The heavy-footed among us will note that off-the-line and on-demand response isn’t the sharpest; “kickdowns” are met with a vocal whine that can lead to an impression of the engine struggling. The 2,360 cc MIVEC isn’t weak, but the manner in which it picks up speed (when given a bootful of gas) might invoke mechanical sympathy for the soft-hearted.

There’s manual mode with Mitsubishi’s signature long shift paddles if you want to take full control, but the simulated ratios don’t feel the most connected either. Best to just adapt and drive progressively, like one should when driving the family around. It’s not the most natural athlete, the Outlander, but there’s decent steering weight and feel although the helm feels rather slow.

A run to JB and back also revealed occasional less than perfect high speed stability, but this was only in the third half of the speedometer that’s rarely visited. More pertinent is the minute steering inputs required to keep the car on the desired trajectory, which makes long distance cruising that bit less effortless than it could be. Nothing dangerous though, and probably a non-issue for many.

The Outlander has a comfortable high speed ride even from the second row, and the Mitsu’s steady lope was endorsed by colleague Izwaashura Sadali, who is prone to car sickness when not in the driver’s seat.

Our half pint-sized BM writer also commented that third row seating is slightly tighter here than in the X-Trail, but both are not full seven-seaters in any case. Best left for emergency use or for young children, but good to have nonetheless. Speaking of seats, the driver’s chair is on the firm side for a family SUV, and both of us prefer the X-Trail’s “Zero-Gravity” seats.

Plus points include second row seats that can slide and recline, although there are no air con vents for the second and third rows. The standard Konica Minolta (yes, the company that used to make cameras) window film offered by MMM compensates somewhat.

The lack of rear AC vents is just a small dent in the Outlander’s showroom appeal, which is very strong. Here’s a CBU import from Japan priced at RM166,720 on-the-road without insurance (introductory price for units booked and registered before May 31), which is between the RM159,164 X-Trail 2.5 and the RM167,620 CR-V 2.4L, both locally assembled.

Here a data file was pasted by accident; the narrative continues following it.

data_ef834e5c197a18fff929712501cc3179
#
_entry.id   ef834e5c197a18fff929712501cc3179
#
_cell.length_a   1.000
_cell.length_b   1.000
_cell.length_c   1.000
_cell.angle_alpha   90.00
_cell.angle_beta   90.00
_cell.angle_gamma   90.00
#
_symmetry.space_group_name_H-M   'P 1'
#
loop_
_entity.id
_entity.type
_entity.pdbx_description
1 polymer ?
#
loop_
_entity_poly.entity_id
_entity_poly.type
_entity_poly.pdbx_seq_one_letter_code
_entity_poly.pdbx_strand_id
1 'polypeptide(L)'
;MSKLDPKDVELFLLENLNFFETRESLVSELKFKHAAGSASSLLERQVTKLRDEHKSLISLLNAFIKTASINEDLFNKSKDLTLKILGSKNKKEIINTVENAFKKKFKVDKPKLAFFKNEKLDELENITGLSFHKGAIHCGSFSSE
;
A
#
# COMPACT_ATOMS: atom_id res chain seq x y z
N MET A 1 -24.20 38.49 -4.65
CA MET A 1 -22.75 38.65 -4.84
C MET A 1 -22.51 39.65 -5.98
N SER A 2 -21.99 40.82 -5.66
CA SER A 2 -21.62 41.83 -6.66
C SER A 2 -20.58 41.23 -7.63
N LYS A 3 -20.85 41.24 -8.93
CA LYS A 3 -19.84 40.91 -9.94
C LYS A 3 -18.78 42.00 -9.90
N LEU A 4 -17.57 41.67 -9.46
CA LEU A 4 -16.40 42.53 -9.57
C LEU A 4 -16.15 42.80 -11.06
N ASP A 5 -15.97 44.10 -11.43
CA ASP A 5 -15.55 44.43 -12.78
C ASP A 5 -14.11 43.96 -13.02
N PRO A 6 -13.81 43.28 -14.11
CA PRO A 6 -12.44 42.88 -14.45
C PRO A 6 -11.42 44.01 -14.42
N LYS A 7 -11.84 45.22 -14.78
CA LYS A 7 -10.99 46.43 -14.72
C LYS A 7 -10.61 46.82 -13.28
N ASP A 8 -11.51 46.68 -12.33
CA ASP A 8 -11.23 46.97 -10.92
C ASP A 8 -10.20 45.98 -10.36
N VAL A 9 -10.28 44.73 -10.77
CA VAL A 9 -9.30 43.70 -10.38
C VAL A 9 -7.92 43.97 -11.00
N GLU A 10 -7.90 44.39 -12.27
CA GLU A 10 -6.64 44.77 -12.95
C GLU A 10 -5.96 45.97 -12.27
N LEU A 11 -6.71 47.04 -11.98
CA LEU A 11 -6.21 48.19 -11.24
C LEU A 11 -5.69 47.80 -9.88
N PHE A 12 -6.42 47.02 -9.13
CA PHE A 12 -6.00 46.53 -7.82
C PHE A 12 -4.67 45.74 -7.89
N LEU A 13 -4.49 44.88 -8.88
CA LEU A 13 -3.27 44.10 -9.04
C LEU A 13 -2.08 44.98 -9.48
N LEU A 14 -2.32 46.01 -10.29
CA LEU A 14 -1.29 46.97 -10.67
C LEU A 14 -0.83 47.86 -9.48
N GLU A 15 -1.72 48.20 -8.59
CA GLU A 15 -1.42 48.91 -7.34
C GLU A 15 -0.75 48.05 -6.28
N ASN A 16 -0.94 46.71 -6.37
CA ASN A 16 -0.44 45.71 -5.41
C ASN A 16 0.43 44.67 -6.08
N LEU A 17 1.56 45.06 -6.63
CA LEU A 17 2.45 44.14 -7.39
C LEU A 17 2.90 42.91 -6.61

That alone would be an achievement if the Mitsubishi’s equipment list matched that of the CKD SUVs, but no, the Outlander comes packed with kit, some of it unique in the segment.

How about LED headlamps and LED daytime running lights, 18-inch wheels, sunroof, electric tailgate, keyless entry with push start, dual-zone auto air con, cruise control, auto headlamps/wipers, 2DIN factory touchscreen head unit, reverse camera, leather seats and heated front seats all as standard. The latter is useless here, but it’s part of an equipment pack and can’t be deleted for a small volume market like ours.

There’s more. The new player is equipped with a class leading seven airbags (front, side, curtain, driver’s knee), Active Stability Control (ASC) and Hill Start Assist to go along with the basic ABS, EBD and Brake Assist. Two Isofix child seat mounts are available in the middle row.

MMM offers a factory warranty of five years or 100,000 km. The company claims that estimated maintenance costs over 100,000 km for the Outlander is lower than that of the X-Trail 2.5 – RM5,239 vs RM6,727. Good to know, but spread it over a couple of years and the cost difference won’t make or break a case.

Mitsubishi Outlander Review 13

The local distributor has yet to disclose post-introductory pricing, but as things stand, the Outlander is a fantastic deal for a highly-specced, Japanese-made SUV. A 2.0 litre variant boasting the same value would strike at the heartland of the C-SUV market and worry the incumbents, as the bulk of sales are from this sub-segment. Alas, such a car would cannibalise ASX sales, and MMC’s junior SUV is here to stay.

Unbeatable price/kit combo aside, the Mitsubishi Outlander is a fresh face in an urban landscape saturated with the usual suspects, comes with two bonus seats, and has good urban refinement. It’s not perfect – we would be surprised if a facelifted model jumps straight to the top – but on this account, the new player looks to have enough to remain on the island in an attempt to Outwit, Outplay and Outlast.

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Danny Tan